Just because it calls itself a pho (Vietnamese beef noodle soup) restaurant doesn't mean that pho is the best thing to order. Case in point, when I walk into Pho Dung (11201 Bellaire Blvd # 815) in the Hong Kong City Mall IV, I notice as many rice dishes on the tables as I do noodle soups.
A friend of mine says she always orders Pho Dung's bun bo Hue (Vietnamese Hue-style beef noodle soup), and I like to order the com chien ba mien, which literally translated means "fried rice of three regions."
Served on an attractive square plate, the orange-hued tomato-laced fried rice always seems to get my saliva going. Topped with "three regions" worth of ingredients -- lemongrass beef, chargrilled chicken, and two types of shrimp, small whole shrimp, and a fried shrimp cake wrapped in dried bean curd sheets -- the plate is always impressive.
Granted, ringing in at $8.65, it's one of the most expensive dishes on the menu, but when I'm hungry, the slightly greasy, oh-so-tasty fried rice combo totally hits the spot. If you eat it in the restaurant, it's served with a side of tangy fish sauce and a small bowl of consomme to help wash it down. It's a fairly large dish, and I always tell myself I'll pack half of it to go, but once I start eating it's hard not to clear the plate.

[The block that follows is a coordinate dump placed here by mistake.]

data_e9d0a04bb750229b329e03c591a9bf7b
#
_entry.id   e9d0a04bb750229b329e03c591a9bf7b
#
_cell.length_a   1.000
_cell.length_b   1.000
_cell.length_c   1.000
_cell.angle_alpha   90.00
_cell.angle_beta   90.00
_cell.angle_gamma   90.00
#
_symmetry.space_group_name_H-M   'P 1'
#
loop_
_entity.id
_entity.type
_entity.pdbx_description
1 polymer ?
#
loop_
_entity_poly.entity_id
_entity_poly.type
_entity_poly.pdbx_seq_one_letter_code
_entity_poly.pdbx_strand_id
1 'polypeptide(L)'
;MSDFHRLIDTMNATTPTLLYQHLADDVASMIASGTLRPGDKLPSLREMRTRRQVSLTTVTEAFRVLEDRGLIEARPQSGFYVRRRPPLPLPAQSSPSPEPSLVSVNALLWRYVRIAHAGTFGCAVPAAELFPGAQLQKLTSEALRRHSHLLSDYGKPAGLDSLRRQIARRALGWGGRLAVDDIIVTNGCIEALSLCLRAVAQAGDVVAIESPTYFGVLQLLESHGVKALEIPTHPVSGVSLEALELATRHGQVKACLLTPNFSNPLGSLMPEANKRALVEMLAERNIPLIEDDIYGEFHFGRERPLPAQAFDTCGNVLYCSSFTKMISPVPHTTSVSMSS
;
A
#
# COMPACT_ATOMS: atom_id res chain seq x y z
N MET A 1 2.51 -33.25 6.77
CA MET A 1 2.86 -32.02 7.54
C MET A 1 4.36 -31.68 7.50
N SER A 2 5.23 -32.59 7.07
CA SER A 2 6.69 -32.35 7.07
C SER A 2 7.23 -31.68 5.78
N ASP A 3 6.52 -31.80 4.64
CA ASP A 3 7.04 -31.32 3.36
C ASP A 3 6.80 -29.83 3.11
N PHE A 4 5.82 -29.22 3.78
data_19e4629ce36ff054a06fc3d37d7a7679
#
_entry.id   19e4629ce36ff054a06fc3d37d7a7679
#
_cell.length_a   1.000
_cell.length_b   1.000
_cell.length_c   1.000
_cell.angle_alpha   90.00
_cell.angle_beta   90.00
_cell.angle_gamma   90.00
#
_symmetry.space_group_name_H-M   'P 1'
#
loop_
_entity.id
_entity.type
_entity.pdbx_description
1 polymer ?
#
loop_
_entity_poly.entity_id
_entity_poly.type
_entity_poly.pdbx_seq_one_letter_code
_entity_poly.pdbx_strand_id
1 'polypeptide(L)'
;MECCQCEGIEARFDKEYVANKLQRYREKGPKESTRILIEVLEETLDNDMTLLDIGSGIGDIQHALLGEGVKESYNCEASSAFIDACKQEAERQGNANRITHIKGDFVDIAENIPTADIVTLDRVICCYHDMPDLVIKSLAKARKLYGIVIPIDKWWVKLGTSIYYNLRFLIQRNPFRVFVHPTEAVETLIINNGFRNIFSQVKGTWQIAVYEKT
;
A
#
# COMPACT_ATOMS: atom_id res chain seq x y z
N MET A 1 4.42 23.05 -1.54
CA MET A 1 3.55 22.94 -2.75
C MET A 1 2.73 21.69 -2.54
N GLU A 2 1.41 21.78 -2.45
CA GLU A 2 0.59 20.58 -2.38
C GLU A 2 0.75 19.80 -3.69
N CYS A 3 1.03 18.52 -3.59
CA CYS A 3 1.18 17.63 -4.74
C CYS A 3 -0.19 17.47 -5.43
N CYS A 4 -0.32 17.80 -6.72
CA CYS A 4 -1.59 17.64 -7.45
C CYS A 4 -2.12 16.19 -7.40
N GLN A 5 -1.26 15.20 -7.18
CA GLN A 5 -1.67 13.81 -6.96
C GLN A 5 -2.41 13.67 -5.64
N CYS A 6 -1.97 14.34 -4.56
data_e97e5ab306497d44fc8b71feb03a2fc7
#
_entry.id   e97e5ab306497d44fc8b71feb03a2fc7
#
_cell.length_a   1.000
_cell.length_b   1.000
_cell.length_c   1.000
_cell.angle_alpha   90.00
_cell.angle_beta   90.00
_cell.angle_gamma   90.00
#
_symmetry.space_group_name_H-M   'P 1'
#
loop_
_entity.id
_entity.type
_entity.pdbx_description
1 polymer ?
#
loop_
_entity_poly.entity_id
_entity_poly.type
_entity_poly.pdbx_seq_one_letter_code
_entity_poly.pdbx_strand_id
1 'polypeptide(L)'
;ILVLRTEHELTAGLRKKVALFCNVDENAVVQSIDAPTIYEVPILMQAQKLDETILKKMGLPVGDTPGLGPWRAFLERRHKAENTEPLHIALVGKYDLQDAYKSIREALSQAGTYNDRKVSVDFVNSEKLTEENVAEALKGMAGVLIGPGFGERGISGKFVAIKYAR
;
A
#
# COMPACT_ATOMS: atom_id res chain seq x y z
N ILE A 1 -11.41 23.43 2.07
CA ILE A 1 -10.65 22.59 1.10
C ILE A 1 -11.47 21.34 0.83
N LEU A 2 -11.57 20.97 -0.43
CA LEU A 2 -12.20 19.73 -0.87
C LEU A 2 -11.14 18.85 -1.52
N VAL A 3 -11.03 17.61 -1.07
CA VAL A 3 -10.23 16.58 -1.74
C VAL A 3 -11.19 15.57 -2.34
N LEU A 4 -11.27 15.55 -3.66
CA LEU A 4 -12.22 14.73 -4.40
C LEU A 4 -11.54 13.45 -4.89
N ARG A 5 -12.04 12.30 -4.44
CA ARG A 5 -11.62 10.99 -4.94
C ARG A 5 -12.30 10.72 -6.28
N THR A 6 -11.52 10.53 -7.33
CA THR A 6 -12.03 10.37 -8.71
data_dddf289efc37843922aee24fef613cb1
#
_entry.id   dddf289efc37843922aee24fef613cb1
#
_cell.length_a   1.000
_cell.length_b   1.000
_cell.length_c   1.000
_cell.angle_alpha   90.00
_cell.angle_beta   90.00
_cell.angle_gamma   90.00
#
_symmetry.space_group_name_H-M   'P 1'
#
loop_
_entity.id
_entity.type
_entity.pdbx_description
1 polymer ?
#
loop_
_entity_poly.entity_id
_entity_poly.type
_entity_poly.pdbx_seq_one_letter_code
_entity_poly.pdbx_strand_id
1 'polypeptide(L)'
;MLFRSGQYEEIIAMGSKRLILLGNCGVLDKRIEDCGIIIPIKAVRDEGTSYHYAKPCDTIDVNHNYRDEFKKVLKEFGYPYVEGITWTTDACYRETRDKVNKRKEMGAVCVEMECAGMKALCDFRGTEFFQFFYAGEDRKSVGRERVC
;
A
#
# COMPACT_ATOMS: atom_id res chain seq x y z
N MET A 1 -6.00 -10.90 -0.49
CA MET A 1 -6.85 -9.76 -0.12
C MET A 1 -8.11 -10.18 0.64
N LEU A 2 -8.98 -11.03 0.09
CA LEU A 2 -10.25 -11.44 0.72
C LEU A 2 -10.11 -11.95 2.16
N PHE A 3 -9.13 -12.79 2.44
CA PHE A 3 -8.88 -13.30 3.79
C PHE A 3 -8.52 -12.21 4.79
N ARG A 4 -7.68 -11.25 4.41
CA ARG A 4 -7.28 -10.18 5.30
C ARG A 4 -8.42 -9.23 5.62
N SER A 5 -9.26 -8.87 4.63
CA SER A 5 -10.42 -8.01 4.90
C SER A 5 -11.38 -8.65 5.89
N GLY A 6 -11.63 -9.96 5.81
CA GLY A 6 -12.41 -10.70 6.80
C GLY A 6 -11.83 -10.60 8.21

I hadn't been to Pho Dung in a while, and while it won't win any prizes for cleanliness, I didn't feel the need to re-wipe-down my cutlery because my fork and spoon came wrapped in a flat wax paper bag.
Along with a new fish tank and a new flat-screen TV playing the local Vietnamese cable channel, the clean cutlery appears to be part of an effort to gentrify the place and make it more friendly to non-Vietnamese patrons.
In fact, the new glossy laminated menus, complete with pictures of each type of meat and English translations, is one of the most educational pho menus I've seen.
Most of the dishes cost $6.50, so even if Pho Dung is not known for the best pho in town, you might want to give it a try. Or you can do as I do and get the fried rice.